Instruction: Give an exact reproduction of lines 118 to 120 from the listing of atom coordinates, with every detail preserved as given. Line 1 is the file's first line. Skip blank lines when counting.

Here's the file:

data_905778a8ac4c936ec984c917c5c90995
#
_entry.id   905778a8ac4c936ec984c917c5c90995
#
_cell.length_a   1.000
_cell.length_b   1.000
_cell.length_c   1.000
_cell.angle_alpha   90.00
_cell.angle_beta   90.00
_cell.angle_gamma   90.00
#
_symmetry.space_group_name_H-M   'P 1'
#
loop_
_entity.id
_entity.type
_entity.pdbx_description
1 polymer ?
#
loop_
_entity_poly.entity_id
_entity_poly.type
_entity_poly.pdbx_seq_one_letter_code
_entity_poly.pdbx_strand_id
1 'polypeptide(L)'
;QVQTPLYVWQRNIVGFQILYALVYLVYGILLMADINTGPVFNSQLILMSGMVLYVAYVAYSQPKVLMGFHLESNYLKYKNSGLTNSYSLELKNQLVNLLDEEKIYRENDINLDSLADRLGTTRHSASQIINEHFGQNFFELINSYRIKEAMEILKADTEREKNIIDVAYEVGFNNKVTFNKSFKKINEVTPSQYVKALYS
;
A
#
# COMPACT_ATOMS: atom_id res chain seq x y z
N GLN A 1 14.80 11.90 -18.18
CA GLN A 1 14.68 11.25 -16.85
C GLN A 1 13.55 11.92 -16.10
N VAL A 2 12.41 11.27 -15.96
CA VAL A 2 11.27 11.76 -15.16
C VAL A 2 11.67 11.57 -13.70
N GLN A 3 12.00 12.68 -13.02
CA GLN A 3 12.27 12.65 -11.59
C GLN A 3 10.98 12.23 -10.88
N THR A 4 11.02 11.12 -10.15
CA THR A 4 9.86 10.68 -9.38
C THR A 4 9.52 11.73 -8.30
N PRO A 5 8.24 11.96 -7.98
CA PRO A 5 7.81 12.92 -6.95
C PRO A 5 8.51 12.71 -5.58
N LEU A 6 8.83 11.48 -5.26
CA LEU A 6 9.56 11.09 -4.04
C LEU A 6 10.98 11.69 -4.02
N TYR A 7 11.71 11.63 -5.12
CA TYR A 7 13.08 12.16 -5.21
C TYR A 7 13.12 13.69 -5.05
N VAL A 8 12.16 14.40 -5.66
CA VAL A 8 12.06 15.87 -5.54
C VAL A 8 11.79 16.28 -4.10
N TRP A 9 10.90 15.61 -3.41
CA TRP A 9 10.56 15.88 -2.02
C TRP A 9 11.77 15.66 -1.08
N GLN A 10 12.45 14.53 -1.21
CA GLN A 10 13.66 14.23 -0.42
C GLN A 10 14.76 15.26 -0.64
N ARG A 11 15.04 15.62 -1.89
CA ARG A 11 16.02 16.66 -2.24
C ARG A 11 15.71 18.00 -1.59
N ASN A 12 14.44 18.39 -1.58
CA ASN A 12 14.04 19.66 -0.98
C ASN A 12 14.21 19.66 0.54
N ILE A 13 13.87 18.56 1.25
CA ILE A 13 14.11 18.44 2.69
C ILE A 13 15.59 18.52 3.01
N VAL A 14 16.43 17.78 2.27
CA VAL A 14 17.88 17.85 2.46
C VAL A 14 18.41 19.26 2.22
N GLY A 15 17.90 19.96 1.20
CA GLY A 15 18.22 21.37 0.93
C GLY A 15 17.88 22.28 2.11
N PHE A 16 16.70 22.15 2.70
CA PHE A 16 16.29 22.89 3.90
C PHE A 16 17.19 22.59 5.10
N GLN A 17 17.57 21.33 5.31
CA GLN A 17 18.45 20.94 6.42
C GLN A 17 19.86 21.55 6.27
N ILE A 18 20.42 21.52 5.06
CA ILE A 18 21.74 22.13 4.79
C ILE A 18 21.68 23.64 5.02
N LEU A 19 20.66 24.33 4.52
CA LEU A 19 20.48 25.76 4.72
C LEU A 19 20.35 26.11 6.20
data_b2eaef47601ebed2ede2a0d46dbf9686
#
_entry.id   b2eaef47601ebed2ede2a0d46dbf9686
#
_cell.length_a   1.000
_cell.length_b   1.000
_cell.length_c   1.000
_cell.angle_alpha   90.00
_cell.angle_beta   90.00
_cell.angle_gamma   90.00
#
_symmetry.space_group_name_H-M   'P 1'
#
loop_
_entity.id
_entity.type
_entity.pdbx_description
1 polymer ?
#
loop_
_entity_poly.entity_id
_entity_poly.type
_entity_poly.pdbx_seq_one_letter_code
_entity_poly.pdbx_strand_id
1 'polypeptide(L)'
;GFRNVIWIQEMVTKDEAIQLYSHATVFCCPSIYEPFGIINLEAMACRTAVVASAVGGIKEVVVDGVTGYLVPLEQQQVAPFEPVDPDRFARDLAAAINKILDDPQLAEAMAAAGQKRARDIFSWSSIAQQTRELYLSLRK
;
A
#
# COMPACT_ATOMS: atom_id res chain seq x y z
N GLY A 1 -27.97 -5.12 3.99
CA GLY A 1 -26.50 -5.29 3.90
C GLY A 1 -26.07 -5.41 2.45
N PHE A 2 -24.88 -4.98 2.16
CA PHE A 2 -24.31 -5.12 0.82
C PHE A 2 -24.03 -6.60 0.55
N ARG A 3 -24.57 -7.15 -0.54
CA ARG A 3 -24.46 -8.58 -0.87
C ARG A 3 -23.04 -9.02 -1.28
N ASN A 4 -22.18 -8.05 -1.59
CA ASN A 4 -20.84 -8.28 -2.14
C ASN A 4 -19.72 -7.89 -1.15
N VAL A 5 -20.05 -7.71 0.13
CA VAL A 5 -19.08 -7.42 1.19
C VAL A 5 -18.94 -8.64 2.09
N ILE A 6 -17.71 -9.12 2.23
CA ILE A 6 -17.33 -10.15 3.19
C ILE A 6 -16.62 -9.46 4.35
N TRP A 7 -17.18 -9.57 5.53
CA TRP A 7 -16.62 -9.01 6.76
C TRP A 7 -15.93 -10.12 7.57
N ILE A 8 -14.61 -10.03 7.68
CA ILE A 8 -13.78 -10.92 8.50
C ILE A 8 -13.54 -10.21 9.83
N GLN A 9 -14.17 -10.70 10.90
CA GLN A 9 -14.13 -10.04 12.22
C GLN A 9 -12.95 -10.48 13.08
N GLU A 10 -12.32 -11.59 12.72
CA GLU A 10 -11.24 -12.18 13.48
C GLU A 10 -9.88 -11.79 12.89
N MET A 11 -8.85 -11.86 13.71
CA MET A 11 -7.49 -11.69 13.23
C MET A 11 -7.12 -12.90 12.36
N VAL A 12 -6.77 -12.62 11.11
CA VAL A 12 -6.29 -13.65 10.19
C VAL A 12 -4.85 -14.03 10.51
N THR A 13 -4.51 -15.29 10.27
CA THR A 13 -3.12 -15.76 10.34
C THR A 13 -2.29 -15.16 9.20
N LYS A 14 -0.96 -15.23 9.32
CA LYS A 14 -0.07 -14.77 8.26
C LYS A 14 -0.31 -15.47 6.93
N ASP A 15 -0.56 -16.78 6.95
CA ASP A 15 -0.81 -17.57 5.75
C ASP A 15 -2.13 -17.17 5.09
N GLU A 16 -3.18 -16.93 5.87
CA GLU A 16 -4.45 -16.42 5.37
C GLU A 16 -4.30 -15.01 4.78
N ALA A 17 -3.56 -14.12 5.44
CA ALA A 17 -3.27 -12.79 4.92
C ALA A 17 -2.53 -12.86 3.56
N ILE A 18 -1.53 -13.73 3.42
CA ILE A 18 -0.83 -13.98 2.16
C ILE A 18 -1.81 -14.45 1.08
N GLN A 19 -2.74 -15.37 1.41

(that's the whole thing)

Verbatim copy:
N GLY A 1 -27.97 -5.12 3.99
CA GLY A 1 -26.50 -5.29 3.90
C GLY A 1 -26.07 -5.41 2.45